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Professor Skerlos has new role at the Center for Socially Engaged Design

CEE Professor, Steve Skerlos, has taken on a new role as the Faculty Director for the Center for Socially Engaged Design (C-SED) at the University of Michigan.

CEE Professor Steve Skerlos has taken on a new role as the Faculty Director for the Center for Socially Engaged Design (C-SED) at the University of Michigan. C-SED, located on the third floor of the GG Brown Building, opened its doors in Fall 2017.

C-SED offers a design academy, educational programs, consulting services, credentialing and field opportunities to foster student skills in socially engaged design. In addition, C-SED aids faculty members interested to include social engagement topics in their courses, as well as physical prototyping spaces to support socially engaged design projects. Topics advanced by C-SED include design ethnography, community engagement, ideation, prototyping, sustainability, engineering economics, and much more.

The mission of C-SED is to teach engineering students how to rigorously evaluate and seize opportunities to serve society and the environment. One approach C-SED uses is to provide students the tools they need to work with stakeholders in the community on engineering projects. C-SED trains students to find engineering problems and to address them, focusing on the integration of human, cultural, economic and environmental factors.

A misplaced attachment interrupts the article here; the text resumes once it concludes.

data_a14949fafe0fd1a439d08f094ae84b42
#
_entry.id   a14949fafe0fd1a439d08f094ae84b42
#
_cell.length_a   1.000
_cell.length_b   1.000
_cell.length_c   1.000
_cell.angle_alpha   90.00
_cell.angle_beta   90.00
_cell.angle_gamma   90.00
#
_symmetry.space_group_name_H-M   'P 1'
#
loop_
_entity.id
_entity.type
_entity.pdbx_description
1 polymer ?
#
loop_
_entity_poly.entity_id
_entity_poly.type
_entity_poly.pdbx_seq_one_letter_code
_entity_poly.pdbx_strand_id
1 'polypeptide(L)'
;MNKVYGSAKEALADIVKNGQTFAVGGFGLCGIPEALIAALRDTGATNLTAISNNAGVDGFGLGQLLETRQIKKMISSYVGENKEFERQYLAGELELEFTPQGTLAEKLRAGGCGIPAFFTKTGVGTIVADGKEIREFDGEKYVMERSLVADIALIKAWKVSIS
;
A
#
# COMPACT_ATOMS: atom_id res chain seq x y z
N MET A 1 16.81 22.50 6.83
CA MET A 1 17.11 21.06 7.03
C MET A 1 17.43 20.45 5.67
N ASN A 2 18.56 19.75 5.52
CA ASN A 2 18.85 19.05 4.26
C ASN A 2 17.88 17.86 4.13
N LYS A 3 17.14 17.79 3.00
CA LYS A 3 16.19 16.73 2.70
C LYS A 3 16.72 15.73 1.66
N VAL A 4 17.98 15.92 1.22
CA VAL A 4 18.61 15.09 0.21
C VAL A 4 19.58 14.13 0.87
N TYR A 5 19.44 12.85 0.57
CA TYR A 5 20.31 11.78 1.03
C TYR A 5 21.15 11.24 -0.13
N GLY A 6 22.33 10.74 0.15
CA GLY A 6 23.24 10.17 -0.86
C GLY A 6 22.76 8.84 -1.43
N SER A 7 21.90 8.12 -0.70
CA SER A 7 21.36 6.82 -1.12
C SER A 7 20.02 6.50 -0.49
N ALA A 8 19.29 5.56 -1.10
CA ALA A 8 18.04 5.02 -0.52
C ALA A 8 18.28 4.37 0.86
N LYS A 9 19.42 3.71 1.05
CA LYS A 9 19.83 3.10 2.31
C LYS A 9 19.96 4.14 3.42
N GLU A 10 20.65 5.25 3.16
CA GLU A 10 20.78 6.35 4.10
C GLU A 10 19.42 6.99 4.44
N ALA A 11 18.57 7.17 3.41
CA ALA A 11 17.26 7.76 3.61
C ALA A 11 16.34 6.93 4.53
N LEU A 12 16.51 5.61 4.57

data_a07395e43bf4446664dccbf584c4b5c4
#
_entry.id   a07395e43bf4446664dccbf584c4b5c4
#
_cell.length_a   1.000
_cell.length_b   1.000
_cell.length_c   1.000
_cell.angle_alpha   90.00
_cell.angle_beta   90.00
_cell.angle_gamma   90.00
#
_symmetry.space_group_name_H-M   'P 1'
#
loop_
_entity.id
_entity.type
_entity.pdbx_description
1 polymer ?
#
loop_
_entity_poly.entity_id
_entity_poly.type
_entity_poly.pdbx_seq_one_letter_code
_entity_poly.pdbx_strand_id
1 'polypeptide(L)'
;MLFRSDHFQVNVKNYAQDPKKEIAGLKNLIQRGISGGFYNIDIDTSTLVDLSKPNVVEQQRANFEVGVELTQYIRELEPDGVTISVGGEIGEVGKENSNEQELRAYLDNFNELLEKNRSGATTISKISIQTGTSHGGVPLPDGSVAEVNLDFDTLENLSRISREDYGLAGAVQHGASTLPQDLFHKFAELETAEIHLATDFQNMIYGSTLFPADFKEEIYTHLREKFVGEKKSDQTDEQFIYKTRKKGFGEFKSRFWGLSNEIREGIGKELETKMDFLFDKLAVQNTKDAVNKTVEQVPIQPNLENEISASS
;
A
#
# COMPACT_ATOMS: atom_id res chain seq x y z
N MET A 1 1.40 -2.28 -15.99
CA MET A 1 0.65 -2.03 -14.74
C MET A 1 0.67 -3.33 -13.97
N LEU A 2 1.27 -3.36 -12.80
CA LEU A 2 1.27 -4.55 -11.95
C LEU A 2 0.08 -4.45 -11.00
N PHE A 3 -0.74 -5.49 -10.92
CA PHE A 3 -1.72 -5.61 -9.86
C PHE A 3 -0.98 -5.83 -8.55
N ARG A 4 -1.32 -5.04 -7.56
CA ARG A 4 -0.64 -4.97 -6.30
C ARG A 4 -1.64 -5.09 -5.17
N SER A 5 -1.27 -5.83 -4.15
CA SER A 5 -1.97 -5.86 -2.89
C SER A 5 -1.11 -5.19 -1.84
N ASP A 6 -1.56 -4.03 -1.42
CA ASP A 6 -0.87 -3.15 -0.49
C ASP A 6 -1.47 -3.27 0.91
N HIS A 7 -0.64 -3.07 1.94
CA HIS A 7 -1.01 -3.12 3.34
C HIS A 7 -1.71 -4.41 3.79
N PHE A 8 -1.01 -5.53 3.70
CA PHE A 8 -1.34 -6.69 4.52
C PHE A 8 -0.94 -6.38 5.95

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Steve Skerlos is an Arthur F Thurnau Professor, Professor of Mechanical Engineering, Professor of Civil and Environmental Engineering

“You can’t have the people who know what the problem is separated from the people who are addressing the problem. The solutions proposed are rarely sustainable. We need to create opportunities for students to work on the ground, in the real-world, defining the problem AND addressing the problem using the rigorous methods taught in the College of Engineering,” says Skerlos.

One unique aspect of the Socially Engaged Design Academy is its pedagogy based on learning blocks. Students perform the activities in the blocks independently, then they come to the center and meet with a coach. The coach evaluates whether they have gained the skill, only then can they pass that block. C-SED blocks can be taken on the student’s own time or as part of course assignments.

Skerlos added, “In engineering we have traditionally taught students how to climb a ladder, one step to the next. We have neglected to challenge them to think about where to put that ladder or what to do when they make it to the roof. C-SED is a response to that. We are training students to learn how to observe, interview, listen, and connect with a community and its culture – to provide leadership solving key local challenges using their engineering skills and more.”

C-SED’s services are available for use by all University of Michigan students, student organizations, and faculty. All disciplines are welcome, not just engineering. The center is currently serving over 400 students.

Steve Skerlos is Arthur F. Thurnau Professor of Mechanical Engineering and Civil and Environmental Engineering. Professor Skerlos is jointly appointed to both departments. CEE Professor, Nancy Love, serves on the advisory board for the Center for Socially Engaged Design.


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Mason Hinawi

Marketing Communications Specialist
Department of Civil and Environmental Engineering